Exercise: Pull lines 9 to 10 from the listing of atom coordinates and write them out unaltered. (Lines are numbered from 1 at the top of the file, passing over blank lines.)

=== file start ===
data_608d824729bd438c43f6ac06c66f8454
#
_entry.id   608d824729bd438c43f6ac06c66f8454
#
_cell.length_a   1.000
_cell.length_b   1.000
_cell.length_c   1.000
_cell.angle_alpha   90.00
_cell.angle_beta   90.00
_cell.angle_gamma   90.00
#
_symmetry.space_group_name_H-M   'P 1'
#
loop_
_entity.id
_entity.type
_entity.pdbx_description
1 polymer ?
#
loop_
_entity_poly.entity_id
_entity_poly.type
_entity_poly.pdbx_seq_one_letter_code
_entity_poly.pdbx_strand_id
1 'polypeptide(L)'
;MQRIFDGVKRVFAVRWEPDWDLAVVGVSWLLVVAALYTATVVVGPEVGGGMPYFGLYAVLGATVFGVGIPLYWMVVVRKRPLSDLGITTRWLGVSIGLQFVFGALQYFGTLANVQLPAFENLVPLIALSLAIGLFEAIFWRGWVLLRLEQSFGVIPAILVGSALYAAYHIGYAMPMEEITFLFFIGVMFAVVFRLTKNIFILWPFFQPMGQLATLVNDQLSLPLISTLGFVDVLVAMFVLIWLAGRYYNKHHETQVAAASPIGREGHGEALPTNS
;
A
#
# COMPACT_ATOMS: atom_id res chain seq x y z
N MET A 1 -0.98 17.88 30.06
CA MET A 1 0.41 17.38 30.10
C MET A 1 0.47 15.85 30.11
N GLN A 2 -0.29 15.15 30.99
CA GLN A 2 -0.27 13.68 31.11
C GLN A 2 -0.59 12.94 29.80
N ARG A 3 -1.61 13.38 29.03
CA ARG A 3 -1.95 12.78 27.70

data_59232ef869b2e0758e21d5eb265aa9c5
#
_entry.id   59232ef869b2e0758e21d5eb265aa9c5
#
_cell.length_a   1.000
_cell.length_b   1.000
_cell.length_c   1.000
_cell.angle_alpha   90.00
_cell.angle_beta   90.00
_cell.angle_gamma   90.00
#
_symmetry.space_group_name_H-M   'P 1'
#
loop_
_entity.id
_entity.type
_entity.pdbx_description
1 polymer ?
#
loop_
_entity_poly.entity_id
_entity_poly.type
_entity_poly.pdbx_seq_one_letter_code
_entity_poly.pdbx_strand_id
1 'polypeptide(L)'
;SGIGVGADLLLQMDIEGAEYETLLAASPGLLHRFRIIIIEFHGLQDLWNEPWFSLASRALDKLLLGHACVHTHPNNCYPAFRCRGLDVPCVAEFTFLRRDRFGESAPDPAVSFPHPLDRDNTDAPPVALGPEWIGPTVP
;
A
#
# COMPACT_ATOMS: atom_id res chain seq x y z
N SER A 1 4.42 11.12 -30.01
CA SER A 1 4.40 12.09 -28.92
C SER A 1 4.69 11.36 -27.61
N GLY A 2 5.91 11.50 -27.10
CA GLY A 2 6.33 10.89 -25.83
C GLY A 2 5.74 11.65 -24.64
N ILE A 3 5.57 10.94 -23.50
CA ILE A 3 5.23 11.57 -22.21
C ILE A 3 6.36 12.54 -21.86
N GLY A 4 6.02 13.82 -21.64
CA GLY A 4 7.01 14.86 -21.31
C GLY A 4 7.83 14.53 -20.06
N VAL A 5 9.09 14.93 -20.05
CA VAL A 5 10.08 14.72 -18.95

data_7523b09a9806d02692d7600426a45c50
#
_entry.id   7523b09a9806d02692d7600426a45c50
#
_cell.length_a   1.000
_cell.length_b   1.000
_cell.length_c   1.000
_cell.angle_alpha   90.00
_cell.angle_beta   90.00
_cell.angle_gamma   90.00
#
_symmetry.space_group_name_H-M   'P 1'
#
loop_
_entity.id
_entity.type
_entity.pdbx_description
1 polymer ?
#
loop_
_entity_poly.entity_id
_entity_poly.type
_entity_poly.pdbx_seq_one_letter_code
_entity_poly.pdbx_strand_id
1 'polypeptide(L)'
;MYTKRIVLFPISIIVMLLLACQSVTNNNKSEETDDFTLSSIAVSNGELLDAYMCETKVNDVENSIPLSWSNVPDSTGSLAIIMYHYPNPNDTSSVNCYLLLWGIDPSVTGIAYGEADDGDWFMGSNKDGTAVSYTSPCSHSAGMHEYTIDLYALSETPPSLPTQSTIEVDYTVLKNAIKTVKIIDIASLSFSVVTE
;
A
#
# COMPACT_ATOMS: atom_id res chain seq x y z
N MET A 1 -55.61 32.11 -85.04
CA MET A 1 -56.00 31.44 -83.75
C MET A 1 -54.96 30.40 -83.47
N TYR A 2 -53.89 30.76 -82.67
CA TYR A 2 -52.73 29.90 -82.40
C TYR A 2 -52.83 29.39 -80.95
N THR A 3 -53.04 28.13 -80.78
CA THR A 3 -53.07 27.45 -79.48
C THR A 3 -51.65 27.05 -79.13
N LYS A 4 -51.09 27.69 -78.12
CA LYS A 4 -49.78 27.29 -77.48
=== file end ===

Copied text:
_cell.angle_beta   90.00
_cell.angle_gamma   90.00